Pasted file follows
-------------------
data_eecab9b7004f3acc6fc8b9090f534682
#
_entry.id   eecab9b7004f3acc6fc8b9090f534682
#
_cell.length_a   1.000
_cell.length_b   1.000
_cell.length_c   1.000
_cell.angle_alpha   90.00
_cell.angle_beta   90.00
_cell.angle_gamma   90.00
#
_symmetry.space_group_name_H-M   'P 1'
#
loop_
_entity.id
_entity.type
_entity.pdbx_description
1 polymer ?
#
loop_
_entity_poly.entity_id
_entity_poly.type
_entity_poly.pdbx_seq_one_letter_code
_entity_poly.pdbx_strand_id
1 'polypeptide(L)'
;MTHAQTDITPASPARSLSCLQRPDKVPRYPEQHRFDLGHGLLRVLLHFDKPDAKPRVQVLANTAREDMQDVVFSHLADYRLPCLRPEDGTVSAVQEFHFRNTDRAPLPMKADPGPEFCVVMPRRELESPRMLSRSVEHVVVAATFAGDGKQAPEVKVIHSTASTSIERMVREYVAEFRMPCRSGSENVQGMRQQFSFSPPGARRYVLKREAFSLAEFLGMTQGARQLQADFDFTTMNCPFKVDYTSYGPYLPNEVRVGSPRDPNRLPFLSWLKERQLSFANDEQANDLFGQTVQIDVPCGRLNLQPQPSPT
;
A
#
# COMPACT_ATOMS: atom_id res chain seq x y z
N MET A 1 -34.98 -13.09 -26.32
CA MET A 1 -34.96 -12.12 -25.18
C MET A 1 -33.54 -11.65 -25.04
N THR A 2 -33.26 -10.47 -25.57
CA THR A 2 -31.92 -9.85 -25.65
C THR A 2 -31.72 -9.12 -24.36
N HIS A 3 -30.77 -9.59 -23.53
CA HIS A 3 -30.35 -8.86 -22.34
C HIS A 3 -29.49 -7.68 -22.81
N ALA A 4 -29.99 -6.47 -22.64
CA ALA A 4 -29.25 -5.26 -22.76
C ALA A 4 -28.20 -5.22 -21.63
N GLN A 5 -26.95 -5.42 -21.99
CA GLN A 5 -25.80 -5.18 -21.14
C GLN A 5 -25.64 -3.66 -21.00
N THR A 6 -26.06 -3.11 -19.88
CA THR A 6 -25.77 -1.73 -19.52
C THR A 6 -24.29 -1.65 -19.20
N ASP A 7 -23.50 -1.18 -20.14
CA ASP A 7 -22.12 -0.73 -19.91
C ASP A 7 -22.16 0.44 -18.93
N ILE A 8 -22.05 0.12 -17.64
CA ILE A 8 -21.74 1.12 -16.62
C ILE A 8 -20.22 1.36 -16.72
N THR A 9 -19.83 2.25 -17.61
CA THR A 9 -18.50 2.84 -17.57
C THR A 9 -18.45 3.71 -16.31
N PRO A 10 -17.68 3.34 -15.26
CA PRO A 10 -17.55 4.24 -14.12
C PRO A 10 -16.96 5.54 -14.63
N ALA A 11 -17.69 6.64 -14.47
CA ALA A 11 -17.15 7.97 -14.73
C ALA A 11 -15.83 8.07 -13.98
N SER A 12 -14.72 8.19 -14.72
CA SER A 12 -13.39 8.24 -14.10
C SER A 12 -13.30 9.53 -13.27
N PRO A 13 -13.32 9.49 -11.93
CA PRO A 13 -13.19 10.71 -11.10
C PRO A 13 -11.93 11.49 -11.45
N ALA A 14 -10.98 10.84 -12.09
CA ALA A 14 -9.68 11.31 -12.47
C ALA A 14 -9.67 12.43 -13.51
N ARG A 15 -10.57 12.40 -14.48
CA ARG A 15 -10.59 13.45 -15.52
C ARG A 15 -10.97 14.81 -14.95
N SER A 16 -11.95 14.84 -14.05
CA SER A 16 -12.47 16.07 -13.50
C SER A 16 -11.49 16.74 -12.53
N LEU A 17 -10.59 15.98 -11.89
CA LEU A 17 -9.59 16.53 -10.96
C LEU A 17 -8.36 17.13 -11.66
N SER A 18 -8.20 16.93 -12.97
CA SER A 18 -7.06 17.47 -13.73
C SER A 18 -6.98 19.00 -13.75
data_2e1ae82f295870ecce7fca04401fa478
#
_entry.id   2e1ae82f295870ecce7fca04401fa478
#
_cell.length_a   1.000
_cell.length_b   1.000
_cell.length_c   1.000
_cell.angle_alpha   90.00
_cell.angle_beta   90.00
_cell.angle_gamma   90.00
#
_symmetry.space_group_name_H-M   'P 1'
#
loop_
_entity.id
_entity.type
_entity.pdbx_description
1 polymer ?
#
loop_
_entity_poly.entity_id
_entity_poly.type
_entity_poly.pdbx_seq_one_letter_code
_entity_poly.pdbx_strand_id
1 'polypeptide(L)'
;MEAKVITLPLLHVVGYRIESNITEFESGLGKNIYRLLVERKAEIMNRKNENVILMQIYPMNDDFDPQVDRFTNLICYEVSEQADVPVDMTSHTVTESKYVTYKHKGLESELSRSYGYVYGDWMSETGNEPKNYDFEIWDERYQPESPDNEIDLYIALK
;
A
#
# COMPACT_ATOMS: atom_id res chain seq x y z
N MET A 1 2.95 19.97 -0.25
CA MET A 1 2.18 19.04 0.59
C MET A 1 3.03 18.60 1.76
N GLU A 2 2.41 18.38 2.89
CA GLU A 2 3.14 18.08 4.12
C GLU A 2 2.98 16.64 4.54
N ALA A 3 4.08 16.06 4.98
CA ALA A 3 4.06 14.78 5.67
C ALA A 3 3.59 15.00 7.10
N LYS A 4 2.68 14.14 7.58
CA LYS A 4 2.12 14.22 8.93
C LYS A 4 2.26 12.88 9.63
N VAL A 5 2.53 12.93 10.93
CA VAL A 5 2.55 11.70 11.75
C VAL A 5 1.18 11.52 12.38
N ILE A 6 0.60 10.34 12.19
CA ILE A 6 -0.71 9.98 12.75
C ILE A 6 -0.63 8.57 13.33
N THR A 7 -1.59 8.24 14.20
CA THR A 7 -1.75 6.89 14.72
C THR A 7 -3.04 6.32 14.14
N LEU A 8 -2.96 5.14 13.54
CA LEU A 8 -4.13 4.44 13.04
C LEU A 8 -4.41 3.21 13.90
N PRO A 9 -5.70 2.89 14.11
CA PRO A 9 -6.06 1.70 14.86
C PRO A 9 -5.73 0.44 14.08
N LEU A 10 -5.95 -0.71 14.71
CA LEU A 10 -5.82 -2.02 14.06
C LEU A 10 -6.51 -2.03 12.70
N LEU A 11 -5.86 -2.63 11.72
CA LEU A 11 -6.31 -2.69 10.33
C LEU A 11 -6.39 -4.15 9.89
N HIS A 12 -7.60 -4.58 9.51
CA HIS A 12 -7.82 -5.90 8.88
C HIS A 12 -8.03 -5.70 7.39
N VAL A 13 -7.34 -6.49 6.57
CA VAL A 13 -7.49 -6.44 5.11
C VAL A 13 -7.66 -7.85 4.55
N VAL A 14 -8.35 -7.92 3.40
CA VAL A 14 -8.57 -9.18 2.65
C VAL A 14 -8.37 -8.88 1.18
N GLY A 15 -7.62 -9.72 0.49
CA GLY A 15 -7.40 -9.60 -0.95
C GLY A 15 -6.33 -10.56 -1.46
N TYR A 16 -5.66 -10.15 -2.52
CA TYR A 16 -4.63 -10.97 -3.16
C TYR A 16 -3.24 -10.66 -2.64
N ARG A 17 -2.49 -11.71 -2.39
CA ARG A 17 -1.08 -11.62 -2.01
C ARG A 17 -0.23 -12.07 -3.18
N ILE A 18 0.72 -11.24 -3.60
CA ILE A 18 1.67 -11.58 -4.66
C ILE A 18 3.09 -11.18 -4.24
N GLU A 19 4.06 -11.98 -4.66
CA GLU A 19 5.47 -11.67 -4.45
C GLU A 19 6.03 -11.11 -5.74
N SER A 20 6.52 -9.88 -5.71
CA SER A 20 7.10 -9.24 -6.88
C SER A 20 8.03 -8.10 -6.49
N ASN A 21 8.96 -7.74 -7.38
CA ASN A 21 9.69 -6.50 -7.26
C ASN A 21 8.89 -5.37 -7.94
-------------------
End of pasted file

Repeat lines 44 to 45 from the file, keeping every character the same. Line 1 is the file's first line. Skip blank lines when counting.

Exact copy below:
CA GLN A 5 -25.80 -5.18 -21.14
C GLN A 5 -25.64 -3.66 -21.00